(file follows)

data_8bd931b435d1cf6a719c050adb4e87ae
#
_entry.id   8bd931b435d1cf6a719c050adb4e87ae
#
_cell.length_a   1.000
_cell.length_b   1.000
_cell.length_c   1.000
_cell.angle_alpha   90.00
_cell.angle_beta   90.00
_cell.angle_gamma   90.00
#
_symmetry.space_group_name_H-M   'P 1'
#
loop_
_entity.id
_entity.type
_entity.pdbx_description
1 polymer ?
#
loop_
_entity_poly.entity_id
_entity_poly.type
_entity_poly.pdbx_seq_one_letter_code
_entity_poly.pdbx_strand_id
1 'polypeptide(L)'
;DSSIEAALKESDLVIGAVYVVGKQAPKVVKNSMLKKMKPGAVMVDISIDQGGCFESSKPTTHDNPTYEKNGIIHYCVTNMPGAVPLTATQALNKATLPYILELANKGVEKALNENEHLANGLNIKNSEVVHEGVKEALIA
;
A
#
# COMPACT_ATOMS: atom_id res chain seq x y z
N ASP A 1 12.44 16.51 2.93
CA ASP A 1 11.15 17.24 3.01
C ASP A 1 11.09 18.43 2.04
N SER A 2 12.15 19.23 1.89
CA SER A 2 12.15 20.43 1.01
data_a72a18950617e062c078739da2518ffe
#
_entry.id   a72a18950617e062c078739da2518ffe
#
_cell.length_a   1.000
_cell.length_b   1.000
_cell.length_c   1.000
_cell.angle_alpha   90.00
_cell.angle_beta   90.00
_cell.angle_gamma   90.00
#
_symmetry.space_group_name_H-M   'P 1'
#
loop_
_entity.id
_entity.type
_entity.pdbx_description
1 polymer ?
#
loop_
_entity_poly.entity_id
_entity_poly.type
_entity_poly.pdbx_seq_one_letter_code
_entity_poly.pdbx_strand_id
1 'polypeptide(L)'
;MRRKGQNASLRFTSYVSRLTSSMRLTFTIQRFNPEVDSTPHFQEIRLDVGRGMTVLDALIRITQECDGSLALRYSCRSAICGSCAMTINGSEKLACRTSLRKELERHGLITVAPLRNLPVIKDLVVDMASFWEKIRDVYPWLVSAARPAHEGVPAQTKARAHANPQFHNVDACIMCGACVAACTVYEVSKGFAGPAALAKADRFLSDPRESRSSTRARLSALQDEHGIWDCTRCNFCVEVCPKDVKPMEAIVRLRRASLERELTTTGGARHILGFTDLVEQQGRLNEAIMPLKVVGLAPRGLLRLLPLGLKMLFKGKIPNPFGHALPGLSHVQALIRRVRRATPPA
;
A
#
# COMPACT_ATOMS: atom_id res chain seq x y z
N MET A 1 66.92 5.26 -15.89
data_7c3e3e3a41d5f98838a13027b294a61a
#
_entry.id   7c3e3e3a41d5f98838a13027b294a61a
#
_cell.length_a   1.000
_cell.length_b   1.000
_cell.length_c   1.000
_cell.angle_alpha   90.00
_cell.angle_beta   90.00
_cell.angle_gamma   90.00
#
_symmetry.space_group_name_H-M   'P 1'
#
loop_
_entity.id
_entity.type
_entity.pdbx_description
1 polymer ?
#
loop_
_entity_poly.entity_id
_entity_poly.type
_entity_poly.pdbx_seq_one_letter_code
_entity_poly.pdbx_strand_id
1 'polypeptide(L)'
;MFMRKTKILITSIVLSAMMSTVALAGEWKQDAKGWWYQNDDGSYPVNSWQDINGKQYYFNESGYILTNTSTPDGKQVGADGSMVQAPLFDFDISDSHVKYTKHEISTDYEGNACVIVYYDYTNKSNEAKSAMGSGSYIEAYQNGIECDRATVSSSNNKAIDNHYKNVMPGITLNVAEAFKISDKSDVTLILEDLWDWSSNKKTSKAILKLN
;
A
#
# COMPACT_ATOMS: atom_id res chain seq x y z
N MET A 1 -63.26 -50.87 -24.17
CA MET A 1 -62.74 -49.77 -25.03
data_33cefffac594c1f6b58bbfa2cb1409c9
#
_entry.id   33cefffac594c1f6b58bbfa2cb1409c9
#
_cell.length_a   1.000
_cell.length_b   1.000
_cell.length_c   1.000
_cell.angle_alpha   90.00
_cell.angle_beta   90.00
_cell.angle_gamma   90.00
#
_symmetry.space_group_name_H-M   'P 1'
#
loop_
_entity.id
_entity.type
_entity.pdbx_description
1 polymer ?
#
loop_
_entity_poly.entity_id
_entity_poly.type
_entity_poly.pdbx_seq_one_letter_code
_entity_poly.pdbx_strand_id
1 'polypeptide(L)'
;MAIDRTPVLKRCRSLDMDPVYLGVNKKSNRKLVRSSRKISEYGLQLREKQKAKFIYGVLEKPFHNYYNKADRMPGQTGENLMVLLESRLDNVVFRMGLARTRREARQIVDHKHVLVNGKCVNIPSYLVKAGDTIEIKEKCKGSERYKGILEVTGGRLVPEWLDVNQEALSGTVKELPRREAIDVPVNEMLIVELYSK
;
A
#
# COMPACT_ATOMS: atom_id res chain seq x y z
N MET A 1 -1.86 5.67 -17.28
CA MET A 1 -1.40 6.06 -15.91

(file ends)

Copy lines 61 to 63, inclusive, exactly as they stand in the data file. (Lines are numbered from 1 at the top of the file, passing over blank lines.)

;MRRKGQNASLRFTSYVSRLTSSMRLTFTIQRFNPEVDSTPHFQEIRLDVGRGMTVLDALIRITQECDGSLALRYSCRSAICGSCAMTINGSEKLACRTSLRKELERHGLITVAPLRNLPVIKDLVVDMASFWEKIRDVYPWLVSAARPAHEGVPAQTKARAHANPQFHNVDACIMCGACVAACTVYEVSKGFAGPAALAKADRFLSDPRESRSSTRARLSALQDEHGIWDCTRCNFCVEVCPKDVKPMEAIVRLRRASLERELTTTGGARHILGFTDLVEQQGRLNEAIMPLKVVGLAPRGLLRLLPLGLKMLFKGKIPNPFGHALPGLSHVQALIRRVRRATPPA
;
A